Washing your hands before you prepare food is one of the most important rules. Wash your hands in warm soapy water for at least 20 seconds before handling food. Hands can carry many different kinds of bacteria that you can transfer to your food. Be sure to wash hands before you prepare food and in between tasks, such as working with raw meat and then working with fresh foods. Also, wash hands after touching your body, hair, and face.
Cold slows the growth of bacteria. The best temperature for your refrigerator is below 40 degrees F. Be sure to get a refrigerator thermometer and make sure that your fridge is constantly at this safe temperature.
Organizing your refrigerator depends greatly on food safety. Make sure that raw meats, poultry, and seafood are sealed tightly and on the bottom shelf, ensuring that no juices can run out. Store eggs in the carton on the refrigerator shelves as opposed to the door. Also, make sure to wash reusable totes regularly.
The best way to defrost food is overnight in the refrigerator, in the microwave, or under cold water. You should refrain from leaving meats and other food items out on the counter to defrost; while the inner portion of the food item is still frozen, the outer areas can enter the food Danger Zone, which is 40 degrees F to 140 degrees F, the ideal temperature for bacteria to grow.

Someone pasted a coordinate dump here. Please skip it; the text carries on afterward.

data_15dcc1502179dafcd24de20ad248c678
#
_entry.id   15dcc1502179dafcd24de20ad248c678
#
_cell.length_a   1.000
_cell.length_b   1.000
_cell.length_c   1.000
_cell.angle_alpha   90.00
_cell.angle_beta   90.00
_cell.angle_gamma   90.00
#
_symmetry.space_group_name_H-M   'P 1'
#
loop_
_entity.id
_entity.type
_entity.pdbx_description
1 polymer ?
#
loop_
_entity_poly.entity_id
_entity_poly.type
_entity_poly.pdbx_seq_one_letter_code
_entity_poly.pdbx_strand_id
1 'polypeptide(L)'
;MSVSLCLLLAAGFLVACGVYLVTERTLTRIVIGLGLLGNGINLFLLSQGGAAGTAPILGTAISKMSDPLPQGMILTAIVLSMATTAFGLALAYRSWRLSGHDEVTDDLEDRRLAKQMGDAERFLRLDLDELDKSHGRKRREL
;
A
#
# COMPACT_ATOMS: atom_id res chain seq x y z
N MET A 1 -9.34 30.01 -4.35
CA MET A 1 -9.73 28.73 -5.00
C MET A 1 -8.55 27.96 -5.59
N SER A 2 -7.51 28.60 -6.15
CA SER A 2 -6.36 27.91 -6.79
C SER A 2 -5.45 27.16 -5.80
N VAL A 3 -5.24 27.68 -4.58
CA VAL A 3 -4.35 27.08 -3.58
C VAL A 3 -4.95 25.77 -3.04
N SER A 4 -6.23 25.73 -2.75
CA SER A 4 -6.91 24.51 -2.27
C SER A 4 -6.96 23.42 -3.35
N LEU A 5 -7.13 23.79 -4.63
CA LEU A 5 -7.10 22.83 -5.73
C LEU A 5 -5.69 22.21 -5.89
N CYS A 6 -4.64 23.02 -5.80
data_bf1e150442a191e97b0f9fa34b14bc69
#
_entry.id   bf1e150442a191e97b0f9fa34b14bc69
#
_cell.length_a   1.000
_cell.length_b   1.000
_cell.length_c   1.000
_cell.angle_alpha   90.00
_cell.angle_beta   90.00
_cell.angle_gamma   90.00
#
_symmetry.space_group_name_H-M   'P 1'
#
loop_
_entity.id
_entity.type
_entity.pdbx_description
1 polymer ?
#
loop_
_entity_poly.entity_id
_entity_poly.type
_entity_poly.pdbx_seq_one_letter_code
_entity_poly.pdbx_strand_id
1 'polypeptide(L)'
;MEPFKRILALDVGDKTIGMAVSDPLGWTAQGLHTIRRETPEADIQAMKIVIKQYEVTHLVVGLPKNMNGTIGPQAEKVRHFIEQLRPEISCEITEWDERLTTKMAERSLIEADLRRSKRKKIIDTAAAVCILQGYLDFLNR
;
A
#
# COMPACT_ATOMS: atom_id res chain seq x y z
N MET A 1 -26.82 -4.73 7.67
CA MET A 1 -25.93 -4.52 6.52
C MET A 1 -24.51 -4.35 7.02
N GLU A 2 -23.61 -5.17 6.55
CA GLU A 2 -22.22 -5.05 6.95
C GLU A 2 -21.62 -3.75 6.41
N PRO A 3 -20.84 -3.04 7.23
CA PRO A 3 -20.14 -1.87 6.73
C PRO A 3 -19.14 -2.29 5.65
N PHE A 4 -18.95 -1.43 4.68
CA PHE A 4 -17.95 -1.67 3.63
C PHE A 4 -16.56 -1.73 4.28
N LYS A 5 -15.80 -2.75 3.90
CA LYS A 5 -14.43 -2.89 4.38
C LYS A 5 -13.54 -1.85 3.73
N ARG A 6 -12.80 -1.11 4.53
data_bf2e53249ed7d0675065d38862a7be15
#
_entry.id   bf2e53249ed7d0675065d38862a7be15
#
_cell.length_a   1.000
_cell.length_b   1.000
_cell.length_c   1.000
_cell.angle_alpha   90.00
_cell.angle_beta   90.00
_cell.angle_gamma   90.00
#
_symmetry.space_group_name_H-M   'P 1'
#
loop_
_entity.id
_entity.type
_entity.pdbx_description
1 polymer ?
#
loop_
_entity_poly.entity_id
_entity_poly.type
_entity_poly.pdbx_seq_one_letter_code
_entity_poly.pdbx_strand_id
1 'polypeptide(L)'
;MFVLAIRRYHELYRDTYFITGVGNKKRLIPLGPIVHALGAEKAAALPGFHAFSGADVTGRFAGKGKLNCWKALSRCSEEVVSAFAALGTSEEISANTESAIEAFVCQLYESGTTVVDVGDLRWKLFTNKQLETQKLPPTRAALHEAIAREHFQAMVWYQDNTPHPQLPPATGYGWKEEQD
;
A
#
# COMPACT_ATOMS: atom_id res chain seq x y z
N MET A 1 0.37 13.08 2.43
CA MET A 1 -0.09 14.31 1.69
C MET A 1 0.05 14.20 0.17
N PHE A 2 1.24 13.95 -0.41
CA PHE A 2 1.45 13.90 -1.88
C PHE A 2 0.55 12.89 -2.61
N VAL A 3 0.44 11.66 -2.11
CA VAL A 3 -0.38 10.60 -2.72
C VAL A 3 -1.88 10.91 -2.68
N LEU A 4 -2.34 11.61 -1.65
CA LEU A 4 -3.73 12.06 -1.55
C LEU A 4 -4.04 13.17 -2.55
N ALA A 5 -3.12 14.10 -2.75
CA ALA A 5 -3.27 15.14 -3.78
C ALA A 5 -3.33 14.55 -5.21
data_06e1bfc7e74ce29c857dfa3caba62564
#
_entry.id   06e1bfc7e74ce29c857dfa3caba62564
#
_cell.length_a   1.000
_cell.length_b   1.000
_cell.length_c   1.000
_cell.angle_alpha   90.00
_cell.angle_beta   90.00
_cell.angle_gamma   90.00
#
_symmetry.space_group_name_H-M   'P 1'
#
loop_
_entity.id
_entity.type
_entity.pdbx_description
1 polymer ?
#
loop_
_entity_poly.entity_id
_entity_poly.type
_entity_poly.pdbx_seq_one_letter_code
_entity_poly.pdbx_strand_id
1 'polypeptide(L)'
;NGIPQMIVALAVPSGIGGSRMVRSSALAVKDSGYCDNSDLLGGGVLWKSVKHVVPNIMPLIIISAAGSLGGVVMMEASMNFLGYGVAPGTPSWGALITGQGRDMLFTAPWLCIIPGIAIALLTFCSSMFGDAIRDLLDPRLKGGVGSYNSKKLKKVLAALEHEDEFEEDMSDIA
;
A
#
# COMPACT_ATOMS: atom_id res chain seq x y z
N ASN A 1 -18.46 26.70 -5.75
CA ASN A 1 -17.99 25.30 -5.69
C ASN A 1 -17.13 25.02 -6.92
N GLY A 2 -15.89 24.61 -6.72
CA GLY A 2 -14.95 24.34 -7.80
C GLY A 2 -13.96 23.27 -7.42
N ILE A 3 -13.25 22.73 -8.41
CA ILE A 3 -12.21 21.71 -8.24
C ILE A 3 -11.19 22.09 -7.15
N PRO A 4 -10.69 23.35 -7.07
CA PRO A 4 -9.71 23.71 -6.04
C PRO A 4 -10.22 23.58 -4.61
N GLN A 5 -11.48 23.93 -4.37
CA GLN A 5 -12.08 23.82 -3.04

Just like your hands, cutting boards and utensils can transfer bacteria from one food item to another. Try color coding your cutting boards: red is for meat, blue is for fish, yellow is for poultry, and green is for vegetables. Also, be sure to wash knives, tongs, and other cooking tools after each use.
Cooking meats to the proper internal temperatures is easy with the use of a kitchen thermometer. The USDA recommends that beef, veal, and lamb (steaks and roasts), and fish should be 145 degrees F, pork and ground meat mixtures should be 160 degrees F, and poultry should reach 165 degrees F.
When you reheat leftovers, you should make sure that they reach a temperature of 165 degrees before serving. This temperature is necessary because it can kill any potentially dangerous bacteria that may be lurking.
Have you ever marinated a steak and left it out on the counter? Maybe you should think twice! Food left out on the counter should be monitored. Never leave meat, poultry, eggs, or sliced fruits and vegetables out on the counter for more than two hours or even one hour if the temperature is hotter than 90 degrees F. Leaving perishable foods out of the refrigerator or freezer for more than these times can increase the growth of bacteria.